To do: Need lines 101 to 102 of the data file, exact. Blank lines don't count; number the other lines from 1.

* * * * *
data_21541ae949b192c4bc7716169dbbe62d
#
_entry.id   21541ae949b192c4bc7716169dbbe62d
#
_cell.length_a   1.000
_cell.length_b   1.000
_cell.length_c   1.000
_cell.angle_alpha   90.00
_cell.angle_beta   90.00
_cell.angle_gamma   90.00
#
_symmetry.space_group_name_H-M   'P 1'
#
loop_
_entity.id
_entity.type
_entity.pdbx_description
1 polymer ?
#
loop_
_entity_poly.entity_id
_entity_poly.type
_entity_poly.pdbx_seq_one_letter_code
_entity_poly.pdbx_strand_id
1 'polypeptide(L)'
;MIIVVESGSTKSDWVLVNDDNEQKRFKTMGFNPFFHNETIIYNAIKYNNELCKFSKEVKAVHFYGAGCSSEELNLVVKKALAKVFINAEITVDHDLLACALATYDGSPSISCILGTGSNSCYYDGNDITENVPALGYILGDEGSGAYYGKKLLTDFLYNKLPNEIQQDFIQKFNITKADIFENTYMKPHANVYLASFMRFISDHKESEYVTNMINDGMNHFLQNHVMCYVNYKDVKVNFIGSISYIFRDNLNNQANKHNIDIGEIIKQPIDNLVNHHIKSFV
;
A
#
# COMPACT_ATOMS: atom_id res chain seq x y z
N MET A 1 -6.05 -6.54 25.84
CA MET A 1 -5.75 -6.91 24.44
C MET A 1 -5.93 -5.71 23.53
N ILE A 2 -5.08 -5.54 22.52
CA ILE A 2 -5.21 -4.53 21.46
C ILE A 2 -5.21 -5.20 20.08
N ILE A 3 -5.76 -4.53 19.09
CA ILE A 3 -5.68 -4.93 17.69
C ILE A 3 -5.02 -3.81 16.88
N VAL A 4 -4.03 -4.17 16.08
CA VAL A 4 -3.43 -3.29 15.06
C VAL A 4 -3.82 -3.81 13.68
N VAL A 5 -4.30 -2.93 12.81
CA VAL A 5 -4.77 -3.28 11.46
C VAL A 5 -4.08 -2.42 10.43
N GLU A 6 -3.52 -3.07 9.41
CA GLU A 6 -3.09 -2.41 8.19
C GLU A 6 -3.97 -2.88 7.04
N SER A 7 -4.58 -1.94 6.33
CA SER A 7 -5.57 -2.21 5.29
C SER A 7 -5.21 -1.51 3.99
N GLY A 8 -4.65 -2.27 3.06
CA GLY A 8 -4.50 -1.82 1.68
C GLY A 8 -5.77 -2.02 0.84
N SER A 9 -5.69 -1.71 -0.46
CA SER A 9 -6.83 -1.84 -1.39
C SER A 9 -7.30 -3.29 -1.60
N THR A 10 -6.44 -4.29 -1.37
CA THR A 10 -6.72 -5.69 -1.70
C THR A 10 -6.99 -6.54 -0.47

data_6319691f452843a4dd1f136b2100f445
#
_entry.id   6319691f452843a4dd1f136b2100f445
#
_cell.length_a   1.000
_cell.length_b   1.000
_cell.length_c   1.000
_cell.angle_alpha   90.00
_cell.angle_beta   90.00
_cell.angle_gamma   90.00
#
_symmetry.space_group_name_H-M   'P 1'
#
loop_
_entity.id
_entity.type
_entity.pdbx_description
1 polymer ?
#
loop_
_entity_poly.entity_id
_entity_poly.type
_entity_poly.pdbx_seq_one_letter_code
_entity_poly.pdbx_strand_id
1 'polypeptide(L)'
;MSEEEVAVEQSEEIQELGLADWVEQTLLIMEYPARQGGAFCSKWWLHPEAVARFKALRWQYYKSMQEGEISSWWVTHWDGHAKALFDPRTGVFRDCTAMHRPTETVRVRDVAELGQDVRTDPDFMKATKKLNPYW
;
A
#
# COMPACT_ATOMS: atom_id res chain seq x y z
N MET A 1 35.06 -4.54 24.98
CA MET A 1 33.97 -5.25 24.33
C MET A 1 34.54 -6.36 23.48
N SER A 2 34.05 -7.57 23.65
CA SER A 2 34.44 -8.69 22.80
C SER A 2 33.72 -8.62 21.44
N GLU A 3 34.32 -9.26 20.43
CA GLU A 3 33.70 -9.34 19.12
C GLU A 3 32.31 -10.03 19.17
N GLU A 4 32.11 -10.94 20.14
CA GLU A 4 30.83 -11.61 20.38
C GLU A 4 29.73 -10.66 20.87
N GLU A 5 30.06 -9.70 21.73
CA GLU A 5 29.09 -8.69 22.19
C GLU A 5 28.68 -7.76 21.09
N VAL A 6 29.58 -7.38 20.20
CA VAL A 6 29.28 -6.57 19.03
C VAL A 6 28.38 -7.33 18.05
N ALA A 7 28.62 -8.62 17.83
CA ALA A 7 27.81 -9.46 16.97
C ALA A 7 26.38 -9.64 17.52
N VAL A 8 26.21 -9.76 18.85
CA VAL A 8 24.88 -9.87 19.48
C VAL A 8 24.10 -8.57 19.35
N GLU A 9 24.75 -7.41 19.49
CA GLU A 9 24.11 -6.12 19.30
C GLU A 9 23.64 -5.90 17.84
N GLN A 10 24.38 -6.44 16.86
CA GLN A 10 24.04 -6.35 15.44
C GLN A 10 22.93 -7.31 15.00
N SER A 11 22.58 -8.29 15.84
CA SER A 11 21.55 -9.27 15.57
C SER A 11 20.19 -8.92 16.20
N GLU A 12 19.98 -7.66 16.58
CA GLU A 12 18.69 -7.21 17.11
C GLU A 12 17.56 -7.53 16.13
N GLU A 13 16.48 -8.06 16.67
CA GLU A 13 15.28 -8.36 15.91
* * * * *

CA GLU A 4 30.83 -11.61 20.38
C GLU A 4 29.73 -10.66 20.87